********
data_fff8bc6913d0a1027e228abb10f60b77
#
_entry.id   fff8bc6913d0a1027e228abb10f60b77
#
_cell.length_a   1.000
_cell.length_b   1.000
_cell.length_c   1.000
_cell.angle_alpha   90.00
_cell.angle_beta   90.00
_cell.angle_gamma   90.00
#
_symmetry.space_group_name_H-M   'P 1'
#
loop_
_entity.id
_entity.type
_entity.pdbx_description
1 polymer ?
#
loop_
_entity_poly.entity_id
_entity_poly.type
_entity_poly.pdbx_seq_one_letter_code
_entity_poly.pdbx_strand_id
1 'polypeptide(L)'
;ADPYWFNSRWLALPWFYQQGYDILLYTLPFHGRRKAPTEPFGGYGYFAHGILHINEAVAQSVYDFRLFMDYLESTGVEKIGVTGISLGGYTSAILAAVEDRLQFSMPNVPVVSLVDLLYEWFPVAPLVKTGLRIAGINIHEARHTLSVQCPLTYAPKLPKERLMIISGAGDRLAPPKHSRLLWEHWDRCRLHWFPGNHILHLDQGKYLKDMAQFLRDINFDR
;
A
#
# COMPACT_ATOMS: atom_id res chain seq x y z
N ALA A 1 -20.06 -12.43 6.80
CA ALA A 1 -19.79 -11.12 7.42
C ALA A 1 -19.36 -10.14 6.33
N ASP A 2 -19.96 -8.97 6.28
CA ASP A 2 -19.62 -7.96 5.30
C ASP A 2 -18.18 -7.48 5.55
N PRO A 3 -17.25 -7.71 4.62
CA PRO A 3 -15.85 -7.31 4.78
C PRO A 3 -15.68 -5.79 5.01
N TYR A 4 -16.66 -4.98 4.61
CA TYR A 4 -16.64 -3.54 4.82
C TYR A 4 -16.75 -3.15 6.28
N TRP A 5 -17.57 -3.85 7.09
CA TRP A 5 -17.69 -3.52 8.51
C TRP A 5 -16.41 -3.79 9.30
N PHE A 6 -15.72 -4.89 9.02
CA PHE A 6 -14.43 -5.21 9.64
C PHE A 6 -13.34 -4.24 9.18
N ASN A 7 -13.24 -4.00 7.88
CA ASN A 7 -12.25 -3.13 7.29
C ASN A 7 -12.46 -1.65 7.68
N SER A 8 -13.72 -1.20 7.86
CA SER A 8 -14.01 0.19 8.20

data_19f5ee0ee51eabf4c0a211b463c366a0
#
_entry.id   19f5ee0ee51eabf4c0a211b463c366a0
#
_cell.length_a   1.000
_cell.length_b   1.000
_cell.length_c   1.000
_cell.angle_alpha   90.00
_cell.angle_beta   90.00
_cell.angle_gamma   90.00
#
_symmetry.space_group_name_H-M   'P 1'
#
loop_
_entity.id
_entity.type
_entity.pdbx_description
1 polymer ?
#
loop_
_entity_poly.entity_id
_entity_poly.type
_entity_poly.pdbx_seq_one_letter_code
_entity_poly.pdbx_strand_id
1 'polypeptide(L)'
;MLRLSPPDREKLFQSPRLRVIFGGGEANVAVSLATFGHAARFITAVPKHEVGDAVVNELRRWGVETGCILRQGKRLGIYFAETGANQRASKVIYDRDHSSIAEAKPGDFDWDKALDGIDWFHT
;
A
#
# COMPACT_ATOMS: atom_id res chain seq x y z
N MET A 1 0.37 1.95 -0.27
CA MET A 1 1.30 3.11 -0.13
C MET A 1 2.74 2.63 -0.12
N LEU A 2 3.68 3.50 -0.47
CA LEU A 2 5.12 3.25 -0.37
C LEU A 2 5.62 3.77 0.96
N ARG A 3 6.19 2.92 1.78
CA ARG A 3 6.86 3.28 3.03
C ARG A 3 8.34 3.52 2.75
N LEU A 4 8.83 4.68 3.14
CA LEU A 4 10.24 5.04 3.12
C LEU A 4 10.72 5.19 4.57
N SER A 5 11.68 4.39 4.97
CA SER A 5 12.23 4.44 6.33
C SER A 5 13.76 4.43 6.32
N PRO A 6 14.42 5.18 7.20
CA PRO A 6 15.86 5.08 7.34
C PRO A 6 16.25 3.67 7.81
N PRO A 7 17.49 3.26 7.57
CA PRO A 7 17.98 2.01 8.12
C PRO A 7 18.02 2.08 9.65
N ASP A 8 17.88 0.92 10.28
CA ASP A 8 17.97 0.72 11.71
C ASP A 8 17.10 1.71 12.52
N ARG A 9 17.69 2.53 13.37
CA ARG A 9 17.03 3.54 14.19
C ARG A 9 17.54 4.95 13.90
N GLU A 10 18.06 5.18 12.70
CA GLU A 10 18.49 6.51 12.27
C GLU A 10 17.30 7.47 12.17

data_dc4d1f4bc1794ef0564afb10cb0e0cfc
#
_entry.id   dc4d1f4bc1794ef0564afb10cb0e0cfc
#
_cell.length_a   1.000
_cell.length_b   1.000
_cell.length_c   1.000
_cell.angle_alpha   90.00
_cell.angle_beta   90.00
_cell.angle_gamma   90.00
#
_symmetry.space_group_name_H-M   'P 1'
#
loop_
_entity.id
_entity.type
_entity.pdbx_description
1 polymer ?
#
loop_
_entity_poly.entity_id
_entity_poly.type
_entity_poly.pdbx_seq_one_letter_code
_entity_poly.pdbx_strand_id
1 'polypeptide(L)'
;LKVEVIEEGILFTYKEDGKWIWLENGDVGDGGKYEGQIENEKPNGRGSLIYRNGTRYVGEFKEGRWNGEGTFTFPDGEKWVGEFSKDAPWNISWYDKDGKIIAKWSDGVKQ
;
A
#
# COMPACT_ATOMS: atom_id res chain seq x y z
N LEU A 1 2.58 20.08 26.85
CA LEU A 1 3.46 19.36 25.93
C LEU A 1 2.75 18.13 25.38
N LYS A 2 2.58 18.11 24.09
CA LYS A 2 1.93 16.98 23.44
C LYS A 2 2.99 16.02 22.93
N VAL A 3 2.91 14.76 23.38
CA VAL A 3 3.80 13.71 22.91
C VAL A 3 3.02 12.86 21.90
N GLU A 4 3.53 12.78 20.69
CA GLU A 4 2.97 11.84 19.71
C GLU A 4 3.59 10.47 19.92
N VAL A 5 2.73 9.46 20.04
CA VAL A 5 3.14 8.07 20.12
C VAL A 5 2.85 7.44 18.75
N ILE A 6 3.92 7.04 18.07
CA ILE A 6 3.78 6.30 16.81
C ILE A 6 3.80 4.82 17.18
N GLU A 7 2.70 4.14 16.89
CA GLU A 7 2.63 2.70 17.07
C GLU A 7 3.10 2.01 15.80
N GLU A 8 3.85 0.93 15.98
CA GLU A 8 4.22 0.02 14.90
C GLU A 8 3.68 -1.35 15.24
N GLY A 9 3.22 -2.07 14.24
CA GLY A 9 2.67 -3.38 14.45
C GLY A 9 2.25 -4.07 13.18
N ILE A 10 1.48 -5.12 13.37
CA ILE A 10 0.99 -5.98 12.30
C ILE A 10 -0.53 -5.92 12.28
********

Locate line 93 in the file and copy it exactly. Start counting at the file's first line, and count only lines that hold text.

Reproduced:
N LEU A 4 8.83 4.68 3.14